Drilling in the Piceance Basin

(Courtesy of Flickr user Lee Gelatt)

Grand Junction is surrounded by a hundred trillion cubic feet of natural gas. But it has been in the economic doldrums. In recent years, drilling rigs have sat idle. Oil and gas companies have moved on to other states. And unemployment has climbed to some of the highest levels in Colorado.

But the election of President Trump has sparked hopes for an energy comeback. Under the campaign-promise umbrella of creating jobs, Trump has said he will loosen regulations on fossil fuels and create a friendlier business environment for the energy sector.  

"The President's support for the energy industry has started some early activities with energy companies getting things going again," said Kristi Pollard, Director of the Grand Junction Economic Partnership.

Outdoor recreation is becoming a more important part of the Grand Junction economy.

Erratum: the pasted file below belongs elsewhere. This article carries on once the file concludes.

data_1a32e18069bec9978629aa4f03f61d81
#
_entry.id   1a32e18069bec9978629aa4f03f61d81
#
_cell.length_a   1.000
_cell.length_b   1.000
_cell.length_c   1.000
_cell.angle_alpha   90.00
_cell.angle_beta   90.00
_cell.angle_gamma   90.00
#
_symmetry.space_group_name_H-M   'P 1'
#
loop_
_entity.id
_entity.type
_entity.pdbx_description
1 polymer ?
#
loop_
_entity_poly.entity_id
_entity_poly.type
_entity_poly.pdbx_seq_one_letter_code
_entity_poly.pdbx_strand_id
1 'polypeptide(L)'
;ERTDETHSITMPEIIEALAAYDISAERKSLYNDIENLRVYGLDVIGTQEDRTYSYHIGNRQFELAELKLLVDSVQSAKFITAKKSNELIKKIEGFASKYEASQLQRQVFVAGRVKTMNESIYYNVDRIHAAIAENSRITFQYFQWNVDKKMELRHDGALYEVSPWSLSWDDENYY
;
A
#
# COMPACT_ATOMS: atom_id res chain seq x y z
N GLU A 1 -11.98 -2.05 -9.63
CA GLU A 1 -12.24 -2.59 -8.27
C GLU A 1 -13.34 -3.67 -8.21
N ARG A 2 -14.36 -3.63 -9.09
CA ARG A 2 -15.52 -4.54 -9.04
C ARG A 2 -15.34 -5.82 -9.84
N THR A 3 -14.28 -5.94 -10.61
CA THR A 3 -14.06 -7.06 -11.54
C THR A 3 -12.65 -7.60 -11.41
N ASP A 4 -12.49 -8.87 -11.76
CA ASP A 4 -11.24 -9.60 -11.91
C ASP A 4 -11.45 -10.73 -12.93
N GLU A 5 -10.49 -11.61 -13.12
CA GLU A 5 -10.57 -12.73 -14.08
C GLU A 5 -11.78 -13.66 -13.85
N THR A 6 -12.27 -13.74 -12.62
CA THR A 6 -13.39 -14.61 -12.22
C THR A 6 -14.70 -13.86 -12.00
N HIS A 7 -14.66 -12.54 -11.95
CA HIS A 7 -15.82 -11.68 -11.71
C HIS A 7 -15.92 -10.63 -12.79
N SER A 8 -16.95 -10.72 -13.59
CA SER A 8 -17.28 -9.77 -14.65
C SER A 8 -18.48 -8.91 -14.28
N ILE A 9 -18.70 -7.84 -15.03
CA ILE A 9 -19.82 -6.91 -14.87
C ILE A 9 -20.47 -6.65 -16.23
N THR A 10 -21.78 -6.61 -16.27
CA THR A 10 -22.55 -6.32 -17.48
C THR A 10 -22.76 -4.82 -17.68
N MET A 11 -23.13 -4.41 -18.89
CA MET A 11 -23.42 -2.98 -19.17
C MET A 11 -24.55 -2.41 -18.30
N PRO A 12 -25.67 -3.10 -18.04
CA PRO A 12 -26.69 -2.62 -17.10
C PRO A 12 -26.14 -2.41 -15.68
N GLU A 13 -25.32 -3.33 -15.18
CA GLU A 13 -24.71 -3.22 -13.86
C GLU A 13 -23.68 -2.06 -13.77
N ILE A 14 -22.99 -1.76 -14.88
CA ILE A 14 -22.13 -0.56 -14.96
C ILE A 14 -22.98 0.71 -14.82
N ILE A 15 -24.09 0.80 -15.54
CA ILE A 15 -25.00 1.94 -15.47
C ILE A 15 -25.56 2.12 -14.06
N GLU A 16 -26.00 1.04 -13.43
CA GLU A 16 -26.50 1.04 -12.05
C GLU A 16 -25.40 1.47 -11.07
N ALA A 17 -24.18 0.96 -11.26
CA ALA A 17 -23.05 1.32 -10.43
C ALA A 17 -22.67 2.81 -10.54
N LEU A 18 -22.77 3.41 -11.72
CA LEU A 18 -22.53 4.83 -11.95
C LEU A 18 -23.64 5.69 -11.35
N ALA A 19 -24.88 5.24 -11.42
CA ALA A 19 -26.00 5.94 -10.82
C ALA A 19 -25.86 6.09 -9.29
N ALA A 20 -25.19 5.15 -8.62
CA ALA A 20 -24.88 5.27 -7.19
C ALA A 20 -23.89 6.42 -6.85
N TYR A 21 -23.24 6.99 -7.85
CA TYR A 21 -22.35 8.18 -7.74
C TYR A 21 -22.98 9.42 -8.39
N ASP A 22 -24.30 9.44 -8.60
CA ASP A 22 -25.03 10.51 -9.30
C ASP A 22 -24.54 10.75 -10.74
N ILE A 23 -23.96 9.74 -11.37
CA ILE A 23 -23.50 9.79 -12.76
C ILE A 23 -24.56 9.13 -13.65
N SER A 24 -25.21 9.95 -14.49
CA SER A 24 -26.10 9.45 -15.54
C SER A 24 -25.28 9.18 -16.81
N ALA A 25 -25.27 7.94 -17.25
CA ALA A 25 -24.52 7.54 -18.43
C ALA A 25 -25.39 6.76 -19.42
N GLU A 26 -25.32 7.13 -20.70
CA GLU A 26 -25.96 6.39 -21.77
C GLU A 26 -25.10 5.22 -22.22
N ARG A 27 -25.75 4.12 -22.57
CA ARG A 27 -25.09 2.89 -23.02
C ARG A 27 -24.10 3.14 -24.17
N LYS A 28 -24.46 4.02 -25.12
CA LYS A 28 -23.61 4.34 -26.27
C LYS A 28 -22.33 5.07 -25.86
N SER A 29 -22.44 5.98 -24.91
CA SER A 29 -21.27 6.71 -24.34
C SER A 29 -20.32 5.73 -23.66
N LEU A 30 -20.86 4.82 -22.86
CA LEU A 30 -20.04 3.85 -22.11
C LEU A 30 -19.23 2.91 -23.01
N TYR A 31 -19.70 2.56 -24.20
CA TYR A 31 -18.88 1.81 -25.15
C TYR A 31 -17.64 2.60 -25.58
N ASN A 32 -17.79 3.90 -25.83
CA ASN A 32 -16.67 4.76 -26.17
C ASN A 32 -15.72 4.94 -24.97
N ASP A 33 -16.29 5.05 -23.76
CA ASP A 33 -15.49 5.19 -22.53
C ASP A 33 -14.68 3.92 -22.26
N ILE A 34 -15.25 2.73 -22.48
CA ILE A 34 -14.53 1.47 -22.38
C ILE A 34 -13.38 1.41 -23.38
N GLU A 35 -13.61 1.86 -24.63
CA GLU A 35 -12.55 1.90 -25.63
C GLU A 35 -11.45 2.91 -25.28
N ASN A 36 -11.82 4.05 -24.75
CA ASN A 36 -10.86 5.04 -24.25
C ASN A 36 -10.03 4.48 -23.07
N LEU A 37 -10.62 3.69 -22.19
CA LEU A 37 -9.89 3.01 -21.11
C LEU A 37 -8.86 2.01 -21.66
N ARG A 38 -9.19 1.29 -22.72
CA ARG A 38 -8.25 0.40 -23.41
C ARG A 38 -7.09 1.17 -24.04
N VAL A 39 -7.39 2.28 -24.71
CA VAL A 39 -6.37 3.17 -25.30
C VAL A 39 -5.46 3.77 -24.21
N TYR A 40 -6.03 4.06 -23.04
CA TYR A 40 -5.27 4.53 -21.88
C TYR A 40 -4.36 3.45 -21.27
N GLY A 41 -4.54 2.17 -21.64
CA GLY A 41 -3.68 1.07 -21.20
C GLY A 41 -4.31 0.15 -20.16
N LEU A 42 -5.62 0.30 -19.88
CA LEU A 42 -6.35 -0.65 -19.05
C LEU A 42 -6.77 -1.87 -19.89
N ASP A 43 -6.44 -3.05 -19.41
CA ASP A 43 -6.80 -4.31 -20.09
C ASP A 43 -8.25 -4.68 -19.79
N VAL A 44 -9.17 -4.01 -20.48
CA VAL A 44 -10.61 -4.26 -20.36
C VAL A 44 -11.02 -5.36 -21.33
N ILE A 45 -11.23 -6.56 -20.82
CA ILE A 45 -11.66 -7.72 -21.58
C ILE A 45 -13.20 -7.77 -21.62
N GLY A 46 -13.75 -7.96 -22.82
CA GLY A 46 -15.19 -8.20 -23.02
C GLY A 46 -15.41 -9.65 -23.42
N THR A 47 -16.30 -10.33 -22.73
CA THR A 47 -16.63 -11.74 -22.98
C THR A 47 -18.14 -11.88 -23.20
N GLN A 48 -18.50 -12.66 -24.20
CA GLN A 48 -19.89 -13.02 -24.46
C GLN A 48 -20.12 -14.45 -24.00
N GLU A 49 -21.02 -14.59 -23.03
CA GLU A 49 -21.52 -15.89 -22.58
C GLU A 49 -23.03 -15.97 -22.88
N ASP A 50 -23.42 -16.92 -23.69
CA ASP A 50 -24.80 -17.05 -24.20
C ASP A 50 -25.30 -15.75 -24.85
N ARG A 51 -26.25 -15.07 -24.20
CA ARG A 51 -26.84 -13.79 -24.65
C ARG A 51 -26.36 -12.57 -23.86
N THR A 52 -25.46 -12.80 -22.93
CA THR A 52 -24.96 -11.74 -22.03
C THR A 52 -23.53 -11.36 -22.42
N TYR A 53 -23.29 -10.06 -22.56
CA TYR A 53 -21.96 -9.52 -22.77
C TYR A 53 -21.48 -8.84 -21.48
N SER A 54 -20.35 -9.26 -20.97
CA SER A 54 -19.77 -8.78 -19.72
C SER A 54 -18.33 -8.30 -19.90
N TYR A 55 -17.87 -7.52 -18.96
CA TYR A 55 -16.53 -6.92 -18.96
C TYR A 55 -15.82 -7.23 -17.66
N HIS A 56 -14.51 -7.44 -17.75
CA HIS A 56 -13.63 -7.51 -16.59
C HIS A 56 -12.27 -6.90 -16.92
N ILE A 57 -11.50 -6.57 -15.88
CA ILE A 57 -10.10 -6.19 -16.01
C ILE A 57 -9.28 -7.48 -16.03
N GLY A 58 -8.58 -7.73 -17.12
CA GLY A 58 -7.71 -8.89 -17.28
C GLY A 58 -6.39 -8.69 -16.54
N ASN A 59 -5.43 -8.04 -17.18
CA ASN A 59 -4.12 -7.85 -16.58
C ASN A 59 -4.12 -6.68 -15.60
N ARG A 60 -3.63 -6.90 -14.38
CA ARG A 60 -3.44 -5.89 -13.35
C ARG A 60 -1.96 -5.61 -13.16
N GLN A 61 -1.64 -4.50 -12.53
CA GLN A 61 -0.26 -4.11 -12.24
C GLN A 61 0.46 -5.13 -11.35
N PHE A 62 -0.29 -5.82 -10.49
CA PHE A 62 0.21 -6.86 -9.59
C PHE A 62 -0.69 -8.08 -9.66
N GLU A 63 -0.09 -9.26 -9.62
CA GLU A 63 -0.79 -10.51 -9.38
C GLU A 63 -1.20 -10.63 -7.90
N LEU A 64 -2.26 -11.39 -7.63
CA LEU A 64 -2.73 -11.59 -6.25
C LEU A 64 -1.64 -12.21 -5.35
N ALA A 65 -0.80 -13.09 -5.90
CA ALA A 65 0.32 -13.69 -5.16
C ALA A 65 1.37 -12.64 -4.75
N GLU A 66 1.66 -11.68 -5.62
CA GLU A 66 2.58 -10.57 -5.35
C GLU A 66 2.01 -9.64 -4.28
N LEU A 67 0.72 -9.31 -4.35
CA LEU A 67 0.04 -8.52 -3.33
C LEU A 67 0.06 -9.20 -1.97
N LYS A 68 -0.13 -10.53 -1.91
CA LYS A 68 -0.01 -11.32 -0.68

(Courtesy of Flickr Ben Kuhns)

Pollard predicts that this time around, a resurgence in the energy industry won't look like past booms. Two factors are expected to make the Grand Valley more sustainable in the long term: A pipeline project could create a steady overseas market for the area's gas. And a growing outdoor recreation industry could give Grand Junction more economic diversity.

The two-year-old Grand Valley Outdoor Recreation Coalition is working in tandem with the Western Slope Colorado Oil and Gas Association to promote Mesa County's many outdoor recreation opportunities. 

"It's really important for us in a very divisive political climate to collaborate here," said Sarah Shrader, a member of the Grand Valley Outdoor Recreation Coalition. "We want to be an example to show that these two industries that weren't even talking before, can work together."

 Colorado Matters host Ryan Warner interviewed Pollard and Shrader.

Related: